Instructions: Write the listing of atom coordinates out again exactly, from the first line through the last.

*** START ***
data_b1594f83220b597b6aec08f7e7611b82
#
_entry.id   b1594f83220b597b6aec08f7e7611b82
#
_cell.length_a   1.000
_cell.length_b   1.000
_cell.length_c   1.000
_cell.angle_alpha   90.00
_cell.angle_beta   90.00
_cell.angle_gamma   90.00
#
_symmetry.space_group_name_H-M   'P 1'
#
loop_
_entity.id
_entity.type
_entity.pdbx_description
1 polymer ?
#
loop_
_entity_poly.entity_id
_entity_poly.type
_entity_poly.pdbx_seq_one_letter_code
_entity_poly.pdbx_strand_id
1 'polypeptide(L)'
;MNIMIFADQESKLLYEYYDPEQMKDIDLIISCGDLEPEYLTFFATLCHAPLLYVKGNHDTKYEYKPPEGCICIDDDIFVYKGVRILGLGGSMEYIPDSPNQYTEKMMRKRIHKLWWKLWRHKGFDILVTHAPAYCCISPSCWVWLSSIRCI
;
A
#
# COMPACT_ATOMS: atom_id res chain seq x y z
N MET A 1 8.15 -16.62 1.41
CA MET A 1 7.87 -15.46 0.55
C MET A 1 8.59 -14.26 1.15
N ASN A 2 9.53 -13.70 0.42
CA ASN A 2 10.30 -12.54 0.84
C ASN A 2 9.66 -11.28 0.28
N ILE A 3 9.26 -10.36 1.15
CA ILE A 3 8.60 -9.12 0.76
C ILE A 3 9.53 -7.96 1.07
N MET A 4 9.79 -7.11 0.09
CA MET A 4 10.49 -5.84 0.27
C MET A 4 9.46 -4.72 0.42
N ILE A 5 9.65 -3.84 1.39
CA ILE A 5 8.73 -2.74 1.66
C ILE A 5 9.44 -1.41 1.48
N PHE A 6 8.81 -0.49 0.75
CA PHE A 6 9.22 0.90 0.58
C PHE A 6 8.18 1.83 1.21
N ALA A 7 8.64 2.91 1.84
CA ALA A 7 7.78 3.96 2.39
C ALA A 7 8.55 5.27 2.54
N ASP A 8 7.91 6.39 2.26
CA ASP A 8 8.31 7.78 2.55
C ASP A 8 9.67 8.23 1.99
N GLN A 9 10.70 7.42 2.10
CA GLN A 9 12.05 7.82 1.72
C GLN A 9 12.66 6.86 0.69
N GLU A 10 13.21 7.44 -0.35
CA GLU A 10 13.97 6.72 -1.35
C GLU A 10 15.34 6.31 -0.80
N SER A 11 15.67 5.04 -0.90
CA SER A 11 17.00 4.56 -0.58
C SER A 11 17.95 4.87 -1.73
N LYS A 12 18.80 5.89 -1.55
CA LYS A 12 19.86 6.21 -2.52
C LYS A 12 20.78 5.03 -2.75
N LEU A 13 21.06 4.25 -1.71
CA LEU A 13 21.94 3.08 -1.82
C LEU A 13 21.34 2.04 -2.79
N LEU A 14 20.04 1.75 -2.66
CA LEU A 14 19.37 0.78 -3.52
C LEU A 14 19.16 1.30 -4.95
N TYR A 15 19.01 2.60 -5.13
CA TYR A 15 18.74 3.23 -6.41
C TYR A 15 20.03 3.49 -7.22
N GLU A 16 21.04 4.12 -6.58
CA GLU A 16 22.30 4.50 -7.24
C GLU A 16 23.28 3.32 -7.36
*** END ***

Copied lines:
data_b1594f83220b597b6aec08f7e7611b82
#
_entry.id   b1594f83220b597b6aec08f7e7611b82
#
_cell.length_a   1.000
_cell.length_b   1.000
_cell.length_c   1.000
_cell.angle_alpha   90.00
_cell.angle_beta   90.00
_cell.angle_gamma   90.00
#
_symmetry.space_group_name_H-M   'P 1'
#
loop_
_entity.id
_entity.type
_entity.pdbx_description
1 polymer ?
#
loop_
_entity_poly.entity_id
_entity_poly.type
_entity_poly.pdbx_seq_one_letter_code
_entity_poly.pdbx_strand_id
1 'polypeptide(L)'
;MNIMIFADQESKLLYEYYDPEQMKDIDLIISCGDLEPEYLTFFATLCHAPLLYVKGNHDTKYEYKPPEGCICIDDDIFVYKGVRILGLGGSMEYIPDSPNQYTEKMMRKRIHKLWWKLWRHKGFDILVTHAPAYCCISPSCWVWLSSIRCI
;
A
#
# COMPACT_ATOMS: atom_id res chain seq x y z
N MET A 1 8.15 -16.62 1.41
CA MET A 1 7.87 -15.46 0.55
C MET A 1 8.59 -14.26 1.15
N ASN A 2 9.53 -13.70 0.42
CA ASN A 2 10.30 -12.54 0.84
C ASN A 2 9.66 -11.28 0.28
N ILE A 3 9.26 -10.36 1.15
CA ILE A 3 8.60 -9.12 0.76
C ILE A 3 9.53 -7.96 1.07
N MET A 4 9.79 -7.11 0.09
CA MET A 4 10.49 -5.84 0.27
C MET A 4 9.46 -4.72 0.42
N ILE A 5 9.65 -3.84 1.39
CA ILE A 5 8.73 -2.74 1.66
C ILE A 5 9.44 -1.41 1.48
N PHE A 6 8.81 -0.49 0.75
CA PHE A 6 9.22 0.90 0.58
C PHE A 6 8.18 1.83 1.21
N ALA A 7 8.64 2.91 1.84
CA ALA A 7 7.78 3.96 2.39
C ALA A 7 8.55 5.27 2.54
N ASP A 8 7.91 6.39 2.26
CA ASP A 8 8.31 7.78 2.55
C ASP A 8 9.67 8.23 1.99
N GLN A 9 10.70 7.42 2.10
CA GLN A 9 12.05 7.82 1.72
C GLN A 9 12.66 6.86 0.69
N GLU A 10 13.21 7.44 -0.35
CA GLU A 10 13.97 6.72 -1.35
C GLU A 10 15.34 6.31 -0.80
N SER A 11 15.67 5.04 -0.90
CA SER A 11 17.00 4.56 -0.58
C SER A 11 17.95 4.87 -1.73
N LYS A 12 18.80 5.89 -1.55
CA LYS A 12 19.86 6.21 -2.52
C LYS A 12 20.78 5.03 -2.75
N LEU A 13 21.06 4.25 -1.71
CA LEU A 13 21.94 3.08 -1.82
C LEU A 13 21.34 2.04 -2.79
N LEU A 14 20.04 1.75 -2.66
CA LEU A 14 19.37 0.78 -3.52
C LEU A 14 19.16 1.30 -4.95
N TYR A 15 19.01 2.60 -5.13
CA TYR A 15 18.74 3.23 -6.41
C TYR A 15 20.03 3.49 -7.22
N GLU A 16 21.04 4.12 -6.58
CA GLU A 16 22.30 4.50 -7.24
C GLU A 16 23.28 3.32 -7.36